A portal provides the environment to personalize content specific to a users interests. In the case of commerce-enabled portals, content displayed in a portlet can be personalized by user role or by personalization rules—for example, promoting the sale of jeans to all customers between 14 and 21. Personalization with portals provides a means for one-on-one marketing. Commerce-enabled portals also increase opportunities for cross-selling.

    For most organizations in business today, commercial pressures demand faster decision-making, action taking, and increased productivity from employees amid a business climate drowning in a sea of content that continues to deepen and threatens to overwhelm them. This increasingly competitive climate has fueled an acute demand for a cost-effective, easy-to-use means of rapidly accessing relevant applications and information specific to job functions. Users also want the ability to share information and to communicate and collaborate easily with others. These basic needs apply whether a person works in a front-office, corporate, or back-office role. The same is true for business partners, prospects, and customers who are interacting with a company to supply products, obtain product information, purchase materials, or get customer service and support.

    The challenge in providing such services is complicated by the fact that different people have different requirements. Each person needs access to different applications and different types of information distributed across internal and external systems on a range of disparate platforms. Access is also required from a variety of devices from various locations, with most people needing to collaborate with a unique community of people.

    The solution is an e-business portal that provides users inside and outside the organization with a common integrated and personalized Web-based interface to the broad range of business content comprising information, business applications, and expertise. e-business portals are accessible from wired as well as wireless devices and are therefore network-and device-independent. In addition, they can support data and voice-based user interface. e-business portals also allow users to find people, collaborate with them, and uncover and organize business information for both ad hoc access and offline delivery. This section provides an introduction to portals, differentiates between types of portals, reviews requirements and architecture for an e-business portal, and takes a detailed look at IBM's portal strategy and product offering for both enterprises and service providers.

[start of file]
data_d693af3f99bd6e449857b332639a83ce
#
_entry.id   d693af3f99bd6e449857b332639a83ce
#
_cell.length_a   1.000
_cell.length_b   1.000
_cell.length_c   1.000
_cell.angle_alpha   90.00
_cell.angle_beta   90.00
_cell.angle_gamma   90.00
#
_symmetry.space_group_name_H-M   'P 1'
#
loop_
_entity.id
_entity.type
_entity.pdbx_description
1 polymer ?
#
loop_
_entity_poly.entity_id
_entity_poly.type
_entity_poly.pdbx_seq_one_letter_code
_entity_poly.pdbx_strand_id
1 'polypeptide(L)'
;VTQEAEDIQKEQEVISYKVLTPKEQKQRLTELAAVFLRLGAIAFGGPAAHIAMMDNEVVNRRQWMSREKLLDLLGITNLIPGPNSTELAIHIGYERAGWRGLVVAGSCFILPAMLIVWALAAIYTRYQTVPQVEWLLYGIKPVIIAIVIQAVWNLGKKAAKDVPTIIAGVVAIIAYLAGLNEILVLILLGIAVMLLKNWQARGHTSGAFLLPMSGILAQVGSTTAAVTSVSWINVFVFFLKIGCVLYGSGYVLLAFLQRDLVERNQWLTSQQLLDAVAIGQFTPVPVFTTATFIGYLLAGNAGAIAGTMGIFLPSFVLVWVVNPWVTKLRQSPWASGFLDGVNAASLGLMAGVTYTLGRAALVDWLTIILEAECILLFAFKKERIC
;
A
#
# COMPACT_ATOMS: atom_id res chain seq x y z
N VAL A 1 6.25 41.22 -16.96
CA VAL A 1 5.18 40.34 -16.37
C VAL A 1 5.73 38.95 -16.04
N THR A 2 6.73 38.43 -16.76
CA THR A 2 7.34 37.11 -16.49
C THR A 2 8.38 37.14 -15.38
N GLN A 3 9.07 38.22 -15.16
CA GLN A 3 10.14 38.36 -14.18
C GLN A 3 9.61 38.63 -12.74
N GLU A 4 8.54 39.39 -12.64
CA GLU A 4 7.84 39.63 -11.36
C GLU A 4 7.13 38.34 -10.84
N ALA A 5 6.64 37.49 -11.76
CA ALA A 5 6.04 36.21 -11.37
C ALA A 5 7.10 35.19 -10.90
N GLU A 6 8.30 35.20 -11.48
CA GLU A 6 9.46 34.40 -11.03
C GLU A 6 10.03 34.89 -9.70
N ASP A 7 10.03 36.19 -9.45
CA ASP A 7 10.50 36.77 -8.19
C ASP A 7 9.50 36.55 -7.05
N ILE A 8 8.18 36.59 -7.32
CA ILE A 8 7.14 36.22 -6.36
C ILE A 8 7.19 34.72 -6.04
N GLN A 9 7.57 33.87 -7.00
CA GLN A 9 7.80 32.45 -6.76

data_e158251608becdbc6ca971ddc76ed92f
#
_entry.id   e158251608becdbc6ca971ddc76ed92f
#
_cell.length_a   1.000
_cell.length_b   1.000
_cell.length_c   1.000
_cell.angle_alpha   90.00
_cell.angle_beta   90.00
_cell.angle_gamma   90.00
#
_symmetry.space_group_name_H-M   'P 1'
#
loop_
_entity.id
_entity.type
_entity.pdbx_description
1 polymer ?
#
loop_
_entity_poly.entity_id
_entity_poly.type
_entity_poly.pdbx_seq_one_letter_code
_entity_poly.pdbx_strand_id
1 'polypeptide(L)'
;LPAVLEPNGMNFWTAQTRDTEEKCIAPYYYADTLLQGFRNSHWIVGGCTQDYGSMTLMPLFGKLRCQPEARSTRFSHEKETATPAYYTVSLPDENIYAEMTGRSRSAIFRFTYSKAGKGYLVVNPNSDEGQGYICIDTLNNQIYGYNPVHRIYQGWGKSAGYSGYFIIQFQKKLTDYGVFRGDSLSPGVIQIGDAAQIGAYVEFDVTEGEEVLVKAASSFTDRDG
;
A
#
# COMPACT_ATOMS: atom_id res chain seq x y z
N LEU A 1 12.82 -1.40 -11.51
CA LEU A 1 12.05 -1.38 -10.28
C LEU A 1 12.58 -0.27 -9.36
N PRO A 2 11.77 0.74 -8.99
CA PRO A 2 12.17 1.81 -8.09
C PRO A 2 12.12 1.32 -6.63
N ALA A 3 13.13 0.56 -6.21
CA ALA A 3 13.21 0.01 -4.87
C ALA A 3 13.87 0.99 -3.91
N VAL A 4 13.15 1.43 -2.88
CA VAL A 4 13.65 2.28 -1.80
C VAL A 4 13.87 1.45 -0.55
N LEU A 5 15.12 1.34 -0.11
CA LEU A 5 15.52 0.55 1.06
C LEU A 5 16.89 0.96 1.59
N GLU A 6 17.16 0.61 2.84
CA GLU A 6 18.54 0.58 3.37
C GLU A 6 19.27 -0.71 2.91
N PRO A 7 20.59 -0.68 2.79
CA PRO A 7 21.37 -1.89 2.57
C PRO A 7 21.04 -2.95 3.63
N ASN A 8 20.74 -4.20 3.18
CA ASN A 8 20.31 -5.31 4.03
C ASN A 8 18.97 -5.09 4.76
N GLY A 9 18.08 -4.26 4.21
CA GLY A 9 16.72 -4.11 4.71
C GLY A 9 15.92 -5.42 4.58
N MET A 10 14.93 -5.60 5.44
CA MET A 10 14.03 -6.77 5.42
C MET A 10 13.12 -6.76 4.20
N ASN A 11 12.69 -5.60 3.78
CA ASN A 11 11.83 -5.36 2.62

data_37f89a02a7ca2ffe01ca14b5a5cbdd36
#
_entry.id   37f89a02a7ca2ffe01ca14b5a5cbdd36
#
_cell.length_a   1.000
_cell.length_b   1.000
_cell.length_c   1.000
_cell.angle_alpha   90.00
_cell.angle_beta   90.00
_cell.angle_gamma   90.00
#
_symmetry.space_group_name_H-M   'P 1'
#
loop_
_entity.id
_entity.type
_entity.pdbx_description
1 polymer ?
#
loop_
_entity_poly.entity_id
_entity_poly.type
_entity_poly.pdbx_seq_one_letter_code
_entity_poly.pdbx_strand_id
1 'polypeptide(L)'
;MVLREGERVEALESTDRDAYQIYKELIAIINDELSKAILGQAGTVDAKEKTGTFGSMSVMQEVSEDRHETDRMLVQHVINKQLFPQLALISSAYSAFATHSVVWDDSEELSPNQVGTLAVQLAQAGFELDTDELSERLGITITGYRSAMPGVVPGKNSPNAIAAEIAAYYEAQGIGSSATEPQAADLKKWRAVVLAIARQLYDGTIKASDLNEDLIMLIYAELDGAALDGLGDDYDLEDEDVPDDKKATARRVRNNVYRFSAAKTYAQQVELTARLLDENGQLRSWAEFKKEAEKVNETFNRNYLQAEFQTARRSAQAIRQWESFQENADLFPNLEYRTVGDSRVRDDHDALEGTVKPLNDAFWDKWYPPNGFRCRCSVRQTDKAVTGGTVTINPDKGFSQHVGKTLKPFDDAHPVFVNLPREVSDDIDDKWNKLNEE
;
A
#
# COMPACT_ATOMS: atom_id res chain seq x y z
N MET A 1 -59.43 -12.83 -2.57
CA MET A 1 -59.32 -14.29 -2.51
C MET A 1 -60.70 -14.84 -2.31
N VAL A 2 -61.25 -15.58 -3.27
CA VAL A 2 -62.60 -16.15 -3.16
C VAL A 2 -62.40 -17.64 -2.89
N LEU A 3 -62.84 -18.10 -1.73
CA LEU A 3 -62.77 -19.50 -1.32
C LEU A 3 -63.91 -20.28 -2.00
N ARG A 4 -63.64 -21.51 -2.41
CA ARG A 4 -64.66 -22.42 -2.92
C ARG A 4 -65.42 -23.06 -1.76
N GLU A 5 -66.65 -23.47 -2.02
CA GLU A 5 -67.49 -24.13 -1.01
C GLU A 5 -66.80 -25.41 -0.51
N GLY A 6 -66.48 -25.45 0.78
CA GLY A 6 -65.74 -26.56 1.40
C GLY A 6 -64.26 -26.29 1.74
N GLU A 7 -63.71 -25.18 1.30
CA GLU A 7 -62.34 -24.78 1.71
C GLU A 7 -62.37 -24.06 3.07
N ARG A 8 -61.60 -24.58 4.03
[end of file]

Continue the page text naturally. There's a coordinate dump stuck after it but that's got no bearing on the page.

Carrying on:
The personalized single point of access to all necessary resources reduces information overload, accelerates productivity, and increases Web site usage. But portals do much more. For example, they provide other valuable functions such as security, search, collaboration, and workflow.

    A portal can help a business gain market share, retain existing customers, and reduce costs through the ability to target the delivery of information to specific user audiences.

    Sales questions

    • Do you want to reach new customers and new markets worldwide without building additional brick-and-mortar business?

    • Do you need to reduce your cost of marketing, operations, and sales?

    • Do you see a need to improve the productivity of your workers? Would you rather see them working on critical work rather than searching for and then sorting information? Would you like to see your employees working as a team, sharing knowledge on best business practices?

    • Do you lack effective communication due to relevant information not at your fingertips?

    • Do you want to optimize productivity and improve business processes?

    • Do you currently need to access or route any paper-trailing documentation to complete your mission-critical work processes?

    • Are your customers asking for the ability to view statements online and to view and pay bills electronically via the Web?

    • Do you want to be paid faster for your delivered products?

    • Do you want to optimize your inventory?

    • Do you need new ways to improve customer service?

    • Do you have a Call Center/Customer Service function?

    • Would there be value in having the ability to find documents instantly to support questions from callers?

    • Could you save time, improve customer satisfaction, and improve productivity with customer and product information available?

    • Are employees finding different answers to the same question? Do workers in different departments working on the same business processes see the same information or different versions of that information?

    • Is it easy (quick, secure, and providing an audit trail) to pass business processes from one completed task to the next?

    • Are your suppliers asking for sharing business documents, orders, or specifications via the Web?

    • Do you want to decrease your time-to-market?

    • Would you like to create and evolve a robust online presence?

    • Do your campaigns "speak" to your target customer? In other words, are they personalized?

    • Do you have a cost-effective method of reaching your current customers in the manner in which they wish?

    • Is the cost of customer acquisition exceeding your budget?

    • Do you want to improve customer loyalty and retention?

    • Can the sales reps access the product specifications, inventory, and price in real time while at the customer location?

    • Does the sales person have a customer profile at his or her fingertips in order to identify up-sell or cross-sell opportunities?

    • Are your sales personnel informed of new functions, pricing changes, and product releases in real time?

    • Is there a way to remotely access information for training, asking questions, checking status, and processing orders?

    • Do you need to cut cost-of-sales by having more self-service for the customer (for example, in ordering upgrades or new versions) while your personnel concentrate of the higher-profile sales?